Mohammed bin Salman: Portrait of a Ruthless Crown Prince, By Osmund Agbo
It’s true that power corrupts but the good news is that even absolute power doesn’t lasts forever. The oil price war with Russia might have turned out to be his Achilles heel. The needless war is starting to hit the American oil industry pretty hard and with Trump’s re-election on the horizon, the president is feeling the pressure already.
It’s hard to imagine that the impulsive action of a certain thirty-something year old, living close by the rolling sand dunes of the Rub’al Khali desert, could impact my state government’s ability to pay her bills. Yet that’s the reality of the interconnected world we live in today. As the oil price war between Russia and the Organisation of Petroleum Exporting Countries (OPEC) led by Saudi Arabia continues to force a precipitous fall in the commodity price, Nigeria is beginning to experience a failure to thrive. This prodigal son of a country is forced to slash her annual spending plan since the initial projection was based on a crude price projection of $57 a barrel. Not good!
The country is working to raise daily production of crude oil to offset some of the deficit, hoping the price war could be resolved and crude prices appreciate sooner than later. Without such, Nigeria’s strategy of pumping flat out may have to be reversed because it ceases to make commercial sense, according to Oil minister, Timipre Sylva.
Although Russia is a big part of the problem for refusing to cut production down in the face of dwindling global demand, Saudi Arabia overreacted by flooding the market completely. This resulted in a free fall in the oil price, placing a choke hold on wholly oil dependent economies like Nigeria. Unlike many other OPEC countries, Saudi Arabia, with a foreign reserve that stands at a whooping $490 billion (compared to Nigeria’s meagre $38 billion) could afford such a luxury. At least on the short term. Mohammed bin Salman (MBS) knew about all these but could care less about how his actions impact other OPEC member nations.
When on June 21, 2017, Muhammad bin Nayef was deposed in a palace coup, no one could have predicted that the heir-designate to the kingdom of Saudi Arabia would be the thirty year old cousin of the then crown prince – Mohammed bin Salman, referred to in the West as MBS.
No sooner had he assumed his new position than he warmed his way into the hearts of liberal democracies across the world. He immediately launched his Vision 2030 programme, aimed at diversifying the Saudi economy through investment in non-oil sectors, including technology and tourism. He invited the world to explore investment opportunities in what was known as Davos in the desert. In September 2017, he issued a decree that would allow women to drive for the first time in the Kingdom’s history. Although the much anticipated Aramco IPO launch continued to hit road bumps, MBS nevertheless was determined to transform Riyadh into a mega city similar to Dubai in the neighbouring United Arab Emirate.
No one was more sold on MBS’s charm offensive than the US president. Although it had been alleged that Mr. Trump has his own personal interest to protect, which was why he ditched the regular diplomatic channel through the U.S. State Department and instead favoured to stick with his son-in-law, Jared Kushner. The prince had a direct line to the White House and Trump was ever ready to overlook all of his sins. Even when American intelligence agencies alleged that MBS directed the hit that killed the U.S. based journalist, Jamal Khashoggi, Trump blocked every move by the American Congress to punish him.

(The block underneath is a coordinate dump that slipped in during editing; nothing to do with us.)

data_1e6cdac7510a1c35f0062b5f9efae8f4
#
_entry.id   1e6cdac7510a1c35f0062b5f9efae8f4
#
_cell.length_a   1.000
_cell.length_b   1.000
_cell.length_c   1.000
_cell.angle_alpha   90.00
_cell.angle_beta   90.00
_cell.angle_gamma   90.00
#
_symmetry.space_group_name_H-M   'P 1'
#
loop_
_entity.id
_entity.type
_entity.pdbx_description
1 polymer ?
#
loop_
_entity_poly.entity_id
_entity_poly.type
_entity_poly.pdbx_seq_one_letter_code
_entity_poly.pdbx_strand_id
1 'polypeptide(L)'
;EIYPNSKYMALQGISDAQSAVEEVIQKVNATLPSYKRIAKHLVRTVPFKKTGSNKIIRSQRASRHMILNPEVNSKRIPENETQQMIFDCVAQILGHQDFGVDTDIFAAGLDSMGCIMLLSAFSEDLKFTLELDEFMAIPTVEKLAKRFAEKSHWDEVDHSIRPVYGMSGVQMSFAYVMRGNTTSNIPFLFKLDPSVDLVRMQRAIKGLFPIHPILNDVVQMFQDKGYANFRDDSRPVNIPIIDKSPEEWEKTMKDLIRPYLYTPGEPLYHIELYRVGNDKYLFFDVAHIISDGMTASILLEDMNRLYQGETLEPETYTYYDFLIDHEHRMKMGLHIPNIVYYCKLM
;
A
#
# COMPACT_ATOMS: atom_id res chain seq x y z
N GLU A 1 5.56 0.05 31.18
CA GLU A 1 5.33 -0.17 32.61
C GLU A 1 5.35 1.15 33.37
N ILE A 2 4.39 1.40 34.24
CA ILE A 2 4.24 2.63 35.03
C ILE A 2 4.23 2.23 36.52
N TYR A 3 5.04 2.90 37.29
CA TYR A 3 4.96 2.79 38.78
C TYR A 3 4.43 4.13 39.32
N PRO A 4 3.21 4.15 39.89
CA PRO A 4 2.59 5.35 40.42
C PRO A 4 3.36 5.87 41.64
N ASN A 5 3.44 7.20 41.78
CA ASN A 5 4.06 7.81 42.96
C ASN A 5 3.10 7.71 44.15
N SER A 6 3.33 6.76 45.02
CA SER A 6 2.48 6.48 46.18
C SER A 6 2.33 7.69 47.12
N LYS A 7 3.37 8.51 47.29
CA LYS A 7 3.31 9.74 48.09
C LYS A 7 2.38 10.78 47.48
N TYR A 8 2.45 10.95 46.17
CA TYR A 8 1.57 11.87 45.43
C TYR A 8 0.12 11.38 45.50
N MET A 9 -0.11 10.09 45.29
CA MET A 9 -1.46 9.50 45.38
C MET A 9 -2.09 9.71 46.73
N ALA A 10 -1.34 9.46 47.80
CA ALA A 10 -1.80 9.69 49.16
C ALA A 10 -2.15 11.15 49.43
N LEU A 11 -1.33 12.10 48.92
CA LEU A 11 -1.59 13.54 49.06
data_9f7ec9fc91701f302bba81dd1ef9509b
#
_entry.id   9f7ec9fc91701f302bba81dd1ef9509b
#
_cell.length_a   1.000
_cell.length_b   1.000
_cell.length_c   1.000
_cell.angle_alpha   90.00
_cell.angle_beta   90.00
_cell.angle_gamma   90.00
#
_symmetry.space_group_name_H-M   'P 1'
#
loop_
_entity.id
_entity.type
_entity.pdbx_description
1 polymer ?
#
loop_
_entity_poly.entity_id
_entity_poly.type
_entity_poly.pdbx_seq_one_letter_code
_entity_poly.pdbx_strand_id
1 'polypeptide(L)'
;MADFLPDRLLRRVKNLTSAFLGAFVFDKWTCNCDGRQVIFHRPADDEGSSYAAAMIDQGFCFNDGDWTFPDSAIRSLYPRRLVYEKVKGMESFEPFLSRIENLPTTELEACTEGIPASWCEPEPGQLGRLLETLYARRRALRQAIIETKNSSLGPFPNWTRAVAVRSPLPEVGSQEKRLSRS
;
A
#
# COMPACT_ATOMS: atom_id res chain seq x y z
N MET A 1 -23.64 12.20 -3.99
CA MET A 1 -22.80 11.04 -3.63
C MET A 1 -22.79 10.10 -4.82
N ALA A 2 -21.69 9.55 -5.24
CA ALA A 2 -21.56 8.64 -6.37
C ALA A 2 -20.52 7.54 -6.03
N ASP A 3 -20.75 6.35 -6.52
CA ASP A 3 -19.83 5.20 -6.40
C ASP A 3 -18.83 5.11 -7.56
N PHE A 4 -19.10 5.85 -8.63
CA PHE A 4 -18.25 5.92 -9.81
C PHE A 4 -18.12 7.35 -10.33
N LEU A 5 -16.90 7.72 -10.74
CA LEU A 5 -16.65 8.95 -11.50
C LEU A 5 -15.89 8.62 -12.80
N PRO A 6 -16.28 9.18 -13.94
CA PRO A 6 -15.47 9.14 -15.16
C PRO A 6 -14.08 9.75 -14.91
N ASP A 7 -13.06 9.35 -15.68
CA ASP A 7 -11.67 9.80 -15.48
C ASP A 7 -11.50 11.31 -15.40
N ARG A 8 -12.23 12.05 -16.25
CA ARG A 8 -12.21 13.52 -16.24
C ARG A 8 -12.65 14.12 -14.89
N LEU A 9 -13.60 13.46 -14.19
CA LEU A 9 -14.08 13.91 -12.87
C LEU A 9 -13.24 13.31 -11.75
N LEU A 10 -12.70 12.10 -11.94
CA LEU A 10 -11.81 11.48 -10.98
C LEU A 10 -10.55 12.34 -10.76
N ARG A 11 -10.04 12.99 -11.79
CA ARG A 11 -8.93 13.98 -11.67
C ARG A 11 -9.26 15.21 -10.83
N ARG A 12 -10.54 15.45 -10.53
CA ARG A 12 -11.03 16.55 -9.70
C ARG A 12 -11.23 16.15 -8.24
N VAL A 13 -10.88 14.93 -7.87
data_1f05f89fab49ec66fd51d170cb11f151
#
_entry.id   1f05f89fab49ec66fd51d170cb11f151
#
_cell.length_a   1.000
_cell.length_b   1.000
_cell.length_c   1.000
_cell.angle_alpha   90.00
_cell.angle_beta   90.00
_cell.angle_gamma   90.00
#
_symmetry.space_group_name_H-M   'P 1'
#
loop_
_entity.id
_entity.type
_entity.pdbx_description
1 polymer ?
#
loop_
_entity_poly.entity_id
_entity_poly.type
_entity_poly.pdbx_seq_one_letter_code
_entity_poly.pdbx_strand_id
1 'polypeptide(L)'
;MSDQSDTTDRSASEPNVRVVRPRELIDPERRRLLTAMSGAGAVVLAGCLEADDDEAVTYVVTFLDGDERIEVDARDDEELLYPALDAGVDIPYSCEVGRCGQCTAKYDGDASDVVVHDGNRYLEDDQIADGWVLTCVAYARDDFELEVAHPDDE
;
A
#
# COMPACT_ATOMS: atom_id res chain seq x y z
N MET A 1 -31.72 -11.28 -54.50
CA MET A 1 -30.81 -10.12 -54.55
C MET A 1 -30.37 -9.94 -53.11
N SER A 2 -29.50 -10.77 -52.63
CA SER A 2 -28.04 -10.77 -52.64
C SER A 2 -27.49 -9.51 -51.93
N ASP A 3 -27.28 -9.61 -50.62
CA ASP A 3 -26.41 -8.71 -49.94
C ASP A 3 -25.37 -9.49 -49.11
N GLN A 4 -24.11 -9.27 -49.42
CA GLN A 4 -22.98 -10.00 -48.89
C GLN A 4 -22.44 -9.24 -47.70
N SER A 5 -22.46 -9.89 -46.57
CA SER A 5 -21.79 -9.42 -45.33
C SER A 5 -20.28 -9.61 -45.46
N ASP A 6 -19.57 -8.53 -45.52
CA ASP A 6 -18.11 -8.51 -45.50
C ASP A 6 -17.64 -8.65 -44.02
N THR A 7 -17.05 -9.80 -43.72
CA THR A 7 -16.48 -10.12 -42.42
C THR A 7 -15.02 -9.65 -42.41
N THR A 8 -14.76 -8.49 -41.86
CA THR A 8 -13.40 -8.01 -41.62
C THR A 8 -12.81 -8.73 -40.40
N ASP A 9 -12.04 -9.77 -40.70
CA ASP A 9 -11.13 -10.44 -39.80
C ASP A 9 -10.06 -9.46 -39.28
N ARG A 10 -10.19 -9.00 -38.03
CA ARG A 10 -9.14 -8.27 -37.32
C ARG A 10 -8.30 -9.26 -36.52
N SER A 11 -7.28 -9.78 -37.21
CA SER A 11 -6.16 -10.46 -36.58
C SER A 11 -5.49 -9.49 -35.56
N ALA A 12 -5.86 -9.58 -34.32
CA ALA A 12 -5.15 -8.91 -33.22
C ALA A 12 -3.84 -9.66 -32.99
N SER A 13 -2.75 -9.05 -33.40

Over time, MBS would reveal more of his true self. Although he loves to position himself as a reformer, the young man continued to show he had more antics up his royal sleeves.
Since becoming the crown prince, MBS has launched an aggressive bombing campaign in Yemen, resulting in famine, starvation and death of thousands of civilians in that country, in a brutal proxy war with Iran. His other signature moves included the escalation of the Qatar diplomatic crisis, the detention of Lebanese prime minister, Saad Hariri and the diplomatic spat with Canada, to mention but a few. He also orchestrated the arrest of other royals under the guise of fighting corruption, but which was more of a move to consolidate his powers. The crown prince had become totally unhinged as the world watched on and it did appear as if there would be no limit to his endless shenanigans.
It’s true that power corrupts but the good news is that even absolute power doesn’t lasts forever. The oil price war with Russia might have turned out to be his Achilles heel. The needless war is starting to hit the American oil industry pretty hard and with Trump’s re-election on the horizon, the president is feeling the pressure already. In a response, his first order of business was to request the recall of the U.S. patriot missile defence system and many fighter jets deployed to protect the Kingdom against Iranian aggression. MBS is now pissing his pants and that’s not a bad thing. In fact, it might actually be a good thing.
As his mask continues to come off, it is our hope that other powerful nations of the civilised world would seize the moment and rein in on the excesses of this highly priveledged and reckless brat.
Osmund Agbo is the president/CEO of African Center for Transparency.